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Three Tips for Wordy Writers | Keli Gwyn
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Keli Gwyn
Three Tips for Wordy Writers

Wordsworth, the Wordy Weasel

Are you a Wordy Writer?

I am.

Want proof? Scan my past posts. Many are l-o-n-g. Too long.

Wordy writing is one of Twelve Troublemakers that plague me as a writer. I’m exploring one a week. This is the eighth in the series.

Three Tips for Wordy Writers

Admit you’re a member of the Wordy Writers Club. Naming a problem is the first step toward conquering it.

Be willing to ask for help. Recognizing wordy writing can be difficult for those of us who don’t write tight. We can invite others, such as critique partners, to point out places in our stories where we’ve said too much.

Cut the excess. We Wordy Writers need to make friends with our delete keys. Getting rid of our painstakingly crafted words can be tough. I console myself with two thoughts:

  1. Cutting gets easier with practice.
  2. There are many more words where those I cut came from.

On Wednesday, I’ll share a list of Weasel Words, those pesky little critters that wiggle their way into our stories but add no value.

Your Thoughts . . . and a Drawing

Are you a Wordy Writer? If so, how do you deal with it?

If you’re not a Wordy Writer, what tips can you offer those of us who are?

One person who leaves a comment will win the weasel pictured above. If you don’t have a use for this cute little Folkmanis finger puppet, you could always share it with a child or grandchild. Plus, I’ll add a surprise for you.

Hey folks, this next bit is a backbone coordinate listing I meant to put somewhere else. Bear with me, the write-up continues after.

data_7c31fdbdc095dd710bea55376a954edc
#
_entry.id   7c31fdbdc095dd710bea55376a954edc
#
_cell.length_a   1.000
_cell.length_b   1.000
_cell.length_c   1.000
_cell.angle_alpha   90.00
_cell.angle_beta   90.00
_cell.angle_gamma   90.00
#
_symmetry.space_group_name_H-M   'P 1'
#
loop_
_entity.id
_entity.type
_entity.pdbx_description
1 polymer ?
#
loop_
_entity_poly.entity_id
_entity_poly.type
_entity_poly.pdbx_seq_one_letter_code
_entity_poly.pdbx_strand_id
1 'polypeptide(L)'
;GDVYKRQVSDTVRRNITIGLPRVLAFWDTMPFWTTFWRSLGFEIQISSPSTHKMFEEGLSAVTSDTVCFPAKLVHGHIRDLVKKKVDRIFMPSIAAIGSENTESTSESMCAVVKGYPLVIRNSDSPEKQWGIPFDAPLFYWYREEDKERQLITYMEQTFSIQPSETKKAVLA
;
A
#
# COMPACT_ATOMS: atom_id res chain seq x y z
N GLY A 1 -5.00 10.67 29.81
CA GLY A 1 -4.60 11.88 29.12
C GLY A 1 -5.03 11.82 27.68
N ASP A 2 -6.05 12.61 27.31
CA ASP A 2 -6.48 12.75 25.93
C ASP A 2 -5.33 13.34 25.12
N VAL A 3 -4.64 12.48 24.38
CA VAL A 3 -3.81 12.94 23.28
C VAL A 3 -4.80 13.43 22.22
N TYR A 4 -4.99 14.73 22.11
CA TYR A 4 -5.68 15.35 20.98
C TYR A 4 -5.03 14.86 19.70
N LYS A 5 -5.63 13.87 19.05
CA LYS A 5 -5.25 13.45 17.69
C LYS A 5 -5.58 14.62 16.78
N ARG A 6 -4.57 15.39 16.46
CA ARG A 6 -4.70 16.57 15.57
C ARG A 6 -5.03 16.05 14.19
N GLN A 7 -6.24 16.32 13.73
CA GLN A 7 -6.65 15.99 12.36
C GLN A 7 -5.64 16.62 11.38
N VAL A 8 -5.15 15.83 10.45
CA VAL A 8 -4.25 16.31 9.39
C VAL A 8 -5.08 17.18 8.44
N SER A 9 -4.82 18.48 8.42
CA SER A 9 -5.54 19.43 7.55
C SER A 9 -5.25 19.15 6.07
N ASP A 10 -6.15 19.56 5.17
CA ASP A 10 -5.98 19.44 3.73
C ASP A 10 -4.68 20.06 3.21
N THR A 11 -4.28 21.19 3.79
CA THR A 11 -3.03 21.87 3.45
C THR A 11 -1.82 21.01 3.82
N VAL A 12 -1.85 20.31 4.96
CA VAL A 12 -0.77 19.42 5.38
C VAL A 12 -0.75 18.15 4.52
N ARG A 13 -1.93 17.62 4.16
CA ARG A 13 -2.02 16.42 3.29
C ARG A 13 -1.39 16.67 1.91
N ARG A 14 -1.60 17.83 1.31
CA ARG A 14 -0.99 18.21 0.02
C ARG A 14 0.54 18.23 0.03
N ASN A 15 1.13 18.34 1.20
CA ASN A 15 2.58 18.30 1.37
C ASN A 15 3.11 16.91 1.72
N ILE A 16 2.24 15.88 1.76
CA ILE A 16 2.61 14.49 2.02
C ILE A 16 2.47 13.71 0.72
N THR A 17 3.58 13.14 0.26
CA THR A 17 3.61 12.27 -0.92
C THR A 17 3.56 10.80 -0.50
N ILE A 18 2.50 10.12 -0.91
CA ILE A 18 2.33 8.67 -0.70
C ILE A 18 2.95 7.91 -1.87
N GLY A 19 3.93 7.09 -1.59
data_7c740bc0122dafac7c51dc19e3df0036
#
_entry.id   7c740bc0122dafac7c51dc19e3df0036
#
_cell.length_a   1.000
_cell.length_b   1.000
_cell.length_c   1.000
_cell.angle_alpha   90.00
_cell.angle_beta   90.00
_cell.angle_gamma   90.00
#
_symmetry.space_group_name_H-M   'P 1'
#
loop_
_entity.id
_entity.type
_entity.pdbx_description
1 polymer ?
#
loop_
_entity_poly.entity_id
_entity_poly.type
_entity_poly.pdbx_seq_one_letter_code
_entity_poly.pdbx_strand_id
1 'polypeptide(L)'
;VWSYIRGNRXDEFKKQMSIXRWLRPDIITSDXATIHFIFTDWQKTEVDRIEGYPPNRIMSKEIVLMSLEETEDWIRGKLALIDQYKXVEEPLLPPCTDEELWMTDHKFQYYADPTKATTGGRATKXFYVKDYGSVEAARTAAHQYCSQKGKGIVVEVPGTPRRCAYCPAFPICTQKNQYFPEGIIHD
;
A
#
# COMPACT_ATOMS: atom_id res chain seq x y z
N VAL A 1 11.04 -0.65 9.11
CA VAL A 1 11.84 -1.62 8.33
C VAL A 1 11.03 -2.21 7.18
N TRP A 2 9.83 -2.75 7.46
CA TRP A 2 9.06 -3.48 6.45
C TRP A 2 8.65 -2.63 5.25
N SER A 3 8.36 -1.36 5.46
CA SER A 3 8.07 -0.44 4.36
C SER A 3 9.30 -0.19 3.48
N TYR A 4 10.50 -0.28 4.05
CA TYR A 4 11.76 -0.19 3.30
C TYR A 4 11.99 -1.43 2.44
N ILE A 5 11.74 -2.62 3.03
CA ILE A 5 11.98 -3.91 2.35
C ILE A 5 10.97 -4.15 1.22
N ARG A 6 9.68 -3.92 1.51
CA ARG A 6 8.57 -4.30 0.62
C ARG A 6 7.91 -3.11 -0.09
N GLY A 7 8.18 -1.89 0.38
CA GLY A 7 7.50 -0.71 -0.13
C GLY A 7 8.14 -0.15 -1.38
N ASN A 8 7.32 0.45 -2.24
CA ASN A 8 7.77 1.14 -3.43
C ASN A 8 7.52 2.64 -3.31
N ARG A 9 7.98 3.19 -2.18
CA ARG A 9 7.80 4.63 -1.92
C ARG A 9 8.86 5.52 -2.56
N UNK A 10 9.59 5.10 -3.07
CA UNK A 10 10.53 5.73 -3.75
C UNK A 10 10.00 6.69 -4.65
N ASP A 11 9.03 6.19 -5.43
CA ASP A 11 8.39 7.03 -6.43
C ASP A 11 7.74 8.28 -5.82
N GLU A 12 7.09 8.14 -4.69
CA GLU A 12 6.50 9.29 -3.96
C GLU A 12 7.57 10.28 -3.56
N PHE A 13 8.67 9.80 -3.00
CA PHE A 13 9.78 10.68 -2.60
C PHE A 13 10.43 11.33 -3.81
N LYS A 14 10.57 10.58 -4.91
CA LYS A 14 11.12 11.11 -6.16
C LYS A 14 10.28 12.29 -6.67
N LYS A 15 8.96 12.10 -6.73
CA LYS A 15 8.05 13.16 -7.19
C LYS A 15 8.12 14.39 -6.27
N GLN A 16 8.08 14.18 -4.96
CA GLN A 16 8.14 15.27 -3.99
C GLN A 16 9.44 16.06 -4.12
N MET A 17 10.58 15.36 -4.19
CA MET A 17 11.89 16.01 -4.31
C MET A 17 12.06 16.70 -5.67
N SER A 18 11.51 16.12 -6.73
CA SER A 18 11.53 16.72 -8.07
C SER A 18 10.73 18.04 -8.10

I’ll include the winner’s name in my Monday, April 4th post, when I introduce the next of the Twelve Troublemakers.

Rigid, the Rules-obsessed Raccoon from last Monday’s post goes to Lacie Nezbeth.

Odds of winning vary based on number of entrants.
I’ll ship to U.S. and Canadian addresses only.
Offer void where prohibited.
Keli Gwyn

18 Comments

  • Martina Bedregal Calderón says:

    It depends on what I am writing. When I write an article for a newspaper or something on a science forum I use to visit, I write short and straight to the point, the essential.
    But when I write a story or a poetry, I tend to dance and fly and swing around and let my mind mingle with the words, and then I write more than I should. And have quite a hard time to delete a part of it later….
    I could write a lot more on this topic right now…haha, but I better stop….

  • Martina Bedregal Calderón says: